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Difficult to Diagnose: An Unusual Cause of Cavitary Lung Lesion

Hallie E. Norman, Jonathan M. Davis, Dipen Kadaria

(College of Medicine, University of Tennessee Health Science Center, Memphis, TN, USA)

Am J Case Rep 2020; 21:e921274

DOI: 10.12659/AJCR.921274


BACKGROUND: Cavitary lung lesions are commonly identified on thoracic imaging, but typically require further workup for definitive diagnosis.
CASE REPORT: Here, we present the case of a 40-year-old Middle Eastern male who presented with an unusual cause of cavitary lung lesion with associated pleural mass and pleural thickening. He underwent bronchoscopic biopsy and computer tomography (CT)-guided core needle biopsy, both of which were non-diagnostic. Surgical biopsy subsequently revealed hyalinized necrotizing granulomatous tissue, consistent with histoplasmosis, and the patient was treated with itraconazole, which he responded well to.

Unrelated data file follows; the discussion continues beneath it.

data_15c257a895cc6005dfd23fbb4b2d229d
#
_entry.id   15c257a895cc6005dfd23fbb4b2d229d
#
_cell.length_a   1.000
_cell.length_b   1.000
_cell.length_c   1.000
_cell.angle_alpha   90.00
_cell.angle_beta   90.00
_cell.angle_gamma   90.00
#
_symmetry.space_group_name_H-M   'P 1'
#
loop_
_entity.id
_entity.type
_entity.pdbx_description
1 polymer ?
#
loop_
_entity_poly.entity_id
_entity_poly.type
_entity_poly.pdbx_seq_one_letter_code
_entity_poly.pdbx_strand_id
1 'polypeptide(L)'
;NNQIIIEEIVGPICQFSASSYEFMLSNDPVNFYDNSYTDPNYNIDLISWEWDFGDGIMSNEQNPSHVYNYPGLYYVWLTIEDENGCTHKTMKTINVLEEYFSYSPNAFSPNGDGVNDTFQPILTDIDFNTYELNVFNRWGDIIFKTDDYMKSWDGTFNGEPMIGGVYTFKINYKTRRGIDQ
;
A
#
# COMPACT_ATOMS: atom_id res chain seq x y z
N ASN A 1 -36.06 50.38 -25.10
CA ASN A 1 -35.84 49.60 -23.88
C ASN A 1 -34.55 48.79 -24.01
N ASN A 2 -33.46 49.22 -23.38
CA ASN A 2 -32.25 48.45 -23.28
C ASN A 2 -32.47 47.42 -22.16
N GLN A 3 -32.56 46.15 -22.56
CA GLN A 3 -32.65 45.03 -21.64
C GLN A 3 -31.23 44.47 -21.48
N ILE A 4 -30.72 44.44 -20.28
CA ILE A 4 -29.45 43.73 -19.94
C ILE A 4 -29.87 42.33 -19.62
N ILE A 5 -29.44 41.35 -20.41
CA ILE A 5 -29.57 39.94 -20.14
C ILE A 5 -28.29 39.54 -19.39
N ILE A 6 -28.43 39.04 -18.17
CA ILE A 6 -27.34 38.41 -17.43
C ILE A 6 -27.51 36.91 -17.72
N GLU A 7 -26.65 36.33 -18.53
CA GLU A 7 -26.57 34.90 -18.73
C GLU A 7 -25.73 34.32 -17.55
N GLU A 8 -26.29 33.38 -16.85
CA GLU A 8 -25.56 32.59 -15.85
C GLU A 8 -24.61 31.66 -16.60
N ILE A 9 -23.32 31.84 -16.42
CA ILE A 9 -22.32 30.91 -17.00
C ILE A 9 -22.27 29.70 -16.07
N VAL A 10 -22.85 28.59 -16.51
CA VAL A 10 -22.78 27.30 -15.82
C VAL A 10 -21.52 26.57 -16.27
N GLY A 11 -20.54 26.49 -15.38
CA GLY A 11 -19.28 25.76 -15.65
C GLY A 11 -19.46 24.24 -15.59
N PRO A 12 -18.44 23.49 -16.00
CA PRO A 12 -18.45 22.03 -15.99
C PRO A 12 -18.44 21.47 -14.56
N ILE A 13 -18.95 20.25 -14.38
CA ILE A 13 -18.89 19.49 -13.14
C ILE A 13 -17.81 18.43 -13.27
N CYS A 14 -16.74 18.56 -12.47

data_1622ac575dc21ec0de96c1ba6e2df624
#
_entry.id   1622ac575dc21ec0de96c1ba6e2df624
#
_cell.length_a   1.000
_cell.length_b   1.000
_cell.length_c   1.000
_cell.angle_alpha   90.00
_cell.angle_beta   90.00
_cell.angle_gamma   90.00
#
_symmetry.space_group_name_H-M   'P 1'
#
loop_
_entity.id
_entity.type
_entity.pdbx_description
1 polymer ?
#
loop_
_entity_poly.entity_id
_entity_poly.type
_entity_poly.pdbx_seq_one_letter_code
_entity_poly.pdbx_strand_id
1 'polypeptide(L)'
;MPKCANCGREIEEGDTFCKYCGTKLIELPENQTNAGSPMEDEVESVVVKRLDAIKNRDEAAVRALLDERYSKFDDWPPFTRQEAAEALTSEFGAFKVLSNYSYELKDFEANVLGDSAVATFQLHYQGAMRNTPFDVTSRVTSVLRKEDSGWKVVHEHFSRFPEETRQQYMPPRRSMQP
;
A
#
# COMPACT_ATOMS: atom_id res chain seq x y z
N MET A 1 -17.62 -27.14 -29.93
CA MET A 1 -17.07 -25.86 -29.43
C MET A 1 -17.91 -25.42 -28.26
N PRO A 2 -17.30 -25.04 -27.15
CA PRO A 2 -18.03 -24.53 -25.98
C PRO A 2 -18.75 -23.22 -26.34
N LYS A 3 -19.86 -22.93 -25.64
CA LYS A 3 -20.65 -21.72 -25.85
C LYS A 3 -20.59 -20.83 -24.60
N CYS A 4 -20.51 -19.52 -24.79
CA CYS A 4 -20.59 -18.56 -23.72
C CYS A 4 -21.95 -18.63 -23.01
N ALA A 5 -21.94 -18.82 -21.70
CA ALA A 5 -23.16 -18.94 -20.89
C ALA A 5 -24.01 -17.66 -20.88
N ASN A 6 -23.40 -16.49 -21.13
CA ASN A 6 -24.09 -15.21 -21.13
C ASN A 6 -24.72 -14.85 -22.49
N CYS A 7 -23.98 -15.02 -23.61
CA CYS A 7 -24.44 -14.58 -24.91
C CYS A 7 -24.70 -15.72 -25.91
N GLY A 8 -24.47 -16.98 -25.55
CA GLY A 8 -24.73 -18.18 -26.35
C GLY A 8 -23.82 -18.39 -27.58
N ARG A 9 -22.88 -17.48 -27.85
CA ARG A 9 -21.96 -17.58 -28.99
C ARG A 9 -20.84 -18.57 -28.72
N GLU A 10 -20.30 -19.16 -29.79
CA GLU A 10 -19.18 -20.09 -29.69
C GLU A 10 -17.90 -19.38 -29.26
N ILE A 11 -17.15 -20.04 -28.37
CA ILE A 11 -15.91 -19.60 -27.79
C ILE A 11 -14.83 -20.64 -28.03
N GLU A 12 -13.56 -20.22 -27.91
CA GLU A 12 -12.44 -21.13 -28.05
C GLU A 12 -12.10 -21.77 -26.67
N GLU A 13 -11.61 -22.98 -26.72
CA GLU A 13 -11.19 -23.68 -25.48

CONCLUSIONS: This case demonstrates the importance of identifying unusual causes of cavitary lung lesions and emphasizes the role of using proper tissue sampling for diagnosis.

This paper has been published under Creative Common Attribution-NonCommercial-NoDerivatives 4.0 International (CC BY-NC-ND 4.0) allowing to download articles and share them with others as long as they credit the authors and the publisher, but without permission to change them in any way or use them commercially.
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